January 2012 Archives

The cable and Internet provider will double the speed of its broadband service targeting students from low-income families, and expand access to about 300,000 families.

Check out a state-by-state directory of events or tune into a webcast of a national town hall meeting.

Joel Rose and Chris Rush will also be allowed to resume relations with New York City schools under a new agreement.

Hear Education Week's own Katie Ash's take on the evolving industry in a panel discussion featured on NPR's On Point.

A survey found that just because most teachers report having computer access in classrooms doesn't mean they are satisfied with the amount of access.

The curriculum created by online critical thinking educators EverFi will be available free to schools in both states wishing to participate

In a much-hyped announcement in New York City today, the company unveiled its plans to enter the e-textbook market, paying particular attention to the needs of K-12.

The initiative, with roots in California's ed-tech community, will also seek to offer administrators an education technology certification within the coming year.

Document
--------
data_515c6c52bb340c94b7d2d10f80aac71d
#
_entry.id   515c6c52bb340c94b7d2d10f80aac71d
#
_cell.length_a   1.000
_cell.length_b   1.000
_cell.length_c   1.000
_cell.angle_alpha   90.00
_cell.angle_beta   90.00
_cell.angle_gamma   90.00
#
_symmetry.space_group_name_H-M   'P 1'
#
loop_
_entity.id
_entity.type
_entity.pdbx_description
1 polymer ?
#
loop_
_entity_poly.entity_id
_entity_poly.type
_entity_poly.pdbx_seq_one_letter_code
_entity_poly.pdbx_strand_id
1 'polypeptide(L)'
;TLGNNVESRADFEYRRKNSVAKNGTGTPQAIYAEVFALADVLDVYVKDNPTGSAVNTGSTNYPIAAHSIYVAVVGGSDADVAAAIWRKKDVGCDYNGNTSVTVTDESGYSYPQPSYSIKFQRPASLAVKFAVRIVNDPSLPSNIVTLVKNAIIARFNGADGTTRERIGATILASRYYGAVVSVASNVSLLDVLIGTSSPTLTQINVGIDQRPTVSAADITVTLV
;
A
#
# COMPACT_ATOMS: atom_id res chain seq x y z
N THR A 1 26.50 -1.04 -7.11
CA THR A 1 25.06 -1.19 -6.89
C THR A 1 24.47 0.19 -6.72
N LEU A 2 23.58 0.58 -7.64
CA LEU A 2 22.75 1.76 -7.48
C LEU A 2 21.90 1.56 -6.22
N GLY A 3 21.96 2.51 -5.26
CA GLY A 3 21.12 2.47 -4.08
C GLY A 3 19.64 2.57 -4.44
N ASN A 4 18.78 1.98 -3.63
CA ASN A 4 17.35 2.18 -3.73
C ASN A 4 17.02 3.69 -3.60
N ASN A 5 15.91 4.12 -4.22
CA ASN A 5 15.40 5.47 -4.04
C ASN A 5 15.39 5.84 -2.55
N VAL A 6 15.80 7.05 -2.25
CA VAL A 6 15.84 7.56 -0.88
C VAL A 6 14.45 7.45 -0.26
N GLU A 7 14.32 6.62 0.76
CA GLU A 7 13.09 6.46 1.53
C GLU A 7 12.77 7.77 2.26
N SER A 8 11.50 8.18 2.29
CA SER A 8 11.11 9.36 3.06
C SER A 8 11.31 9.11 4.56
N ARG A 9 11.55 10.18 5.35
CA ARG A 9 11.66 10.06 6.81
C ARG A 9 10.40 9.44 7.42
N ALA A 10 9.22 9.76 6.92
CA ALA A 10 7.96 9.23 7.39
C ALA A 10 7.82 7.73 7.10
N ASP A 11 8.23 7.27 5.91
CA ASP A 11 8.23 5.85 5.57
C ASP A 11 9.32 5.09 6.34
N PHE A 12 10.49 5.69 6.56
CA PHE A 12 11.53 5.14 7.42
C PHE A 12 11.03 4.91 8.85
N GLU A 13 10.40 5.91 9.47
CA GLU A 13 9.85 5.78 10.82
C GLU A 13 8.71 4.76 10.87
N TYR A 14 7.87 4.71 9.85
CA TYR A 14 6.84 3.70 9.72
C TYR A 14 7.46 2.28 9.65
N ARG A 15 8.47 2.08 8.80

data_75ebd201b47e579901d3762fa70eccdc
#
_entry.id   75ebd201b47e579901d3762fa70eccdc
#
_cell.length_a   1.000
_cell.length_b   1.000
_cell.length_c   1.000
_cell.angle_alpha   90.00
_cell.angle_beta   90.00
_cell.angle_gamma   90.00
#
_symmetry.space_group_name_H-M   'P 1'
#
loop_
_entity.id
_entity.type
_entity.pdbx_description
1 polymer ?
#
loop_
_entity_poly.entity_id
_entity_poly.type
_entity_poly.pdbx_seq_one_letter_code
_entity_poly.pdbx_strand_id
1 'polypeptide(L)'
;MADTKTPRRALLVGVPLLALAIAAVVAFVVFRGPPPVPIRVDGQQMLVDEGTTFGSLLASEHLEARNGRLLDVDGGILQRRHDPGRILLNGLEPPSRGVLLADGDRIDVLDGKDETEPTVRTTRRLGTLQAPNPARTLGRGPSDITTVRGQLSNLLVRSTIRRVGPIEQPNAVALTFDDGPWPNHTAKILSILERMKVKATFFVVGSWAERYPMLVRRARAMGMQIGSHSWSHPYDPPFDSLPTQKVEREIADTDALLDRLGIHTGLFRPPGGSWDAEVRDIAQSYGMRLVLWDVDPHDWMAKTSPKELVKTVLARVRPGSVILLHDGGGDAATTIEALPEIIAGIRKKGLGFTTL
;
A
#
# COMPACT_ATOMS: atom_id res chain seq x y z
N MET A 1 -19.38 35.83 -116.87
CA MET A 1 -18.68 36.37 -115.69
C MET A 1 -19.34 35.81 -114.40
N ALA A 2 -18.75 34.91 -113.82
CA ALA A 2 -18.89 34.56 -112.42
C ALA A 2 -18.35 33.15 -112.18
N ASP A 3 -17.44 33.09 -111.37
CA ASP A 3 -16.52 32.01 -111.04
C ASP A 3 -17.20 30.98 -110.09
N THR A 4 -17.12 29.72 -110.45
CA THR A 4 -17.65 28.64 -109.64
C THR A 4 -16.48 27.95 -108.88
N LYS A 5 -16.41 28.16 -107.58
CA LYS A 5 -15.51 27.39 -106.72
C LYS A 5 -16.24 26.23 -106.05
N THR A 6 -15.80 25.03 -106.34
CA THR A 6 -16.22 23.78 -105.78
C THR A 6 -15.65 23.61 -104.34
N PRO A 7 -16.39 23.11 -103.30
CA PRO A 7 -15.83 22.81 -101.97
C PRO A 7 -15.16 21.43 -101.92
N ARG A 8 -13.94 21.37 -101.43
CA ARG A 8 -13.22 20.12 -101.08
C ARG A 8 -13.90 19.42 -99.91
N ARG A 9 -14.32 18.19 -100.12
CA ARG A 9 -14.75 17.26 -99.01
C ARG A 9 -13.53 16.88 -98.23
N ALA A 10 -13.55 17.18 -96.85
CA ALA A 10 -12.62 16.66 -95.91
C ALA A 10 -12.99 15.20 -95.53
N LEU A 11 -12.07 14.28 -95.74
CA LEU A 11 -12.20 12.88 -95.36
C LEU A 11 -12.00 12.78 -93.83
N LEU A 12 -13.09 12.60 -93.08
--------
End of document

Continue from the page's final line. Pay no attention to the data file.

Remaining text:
But, per usual for the company, little else is known about the nature of the announcement, slated for Jan. 19.

The question is one that Harvard Graduate School of Education doctoral candidate Justin Reich is exploring in his research.

A new paper finds that, on average, the cost of educating a student through virtual education is significantly less than the average for traditional schools.

The XO 3.0 tablet will require less power input than other tablets and could cost as little as $100 per device.

Three courses will focus on implementing the mathematics standards and the other four will address strategies for incorporating literacy standards.

The Alliance for Excellent Education has released a follow-up report to look back on how technology is addressing some of education's biggest challenges.

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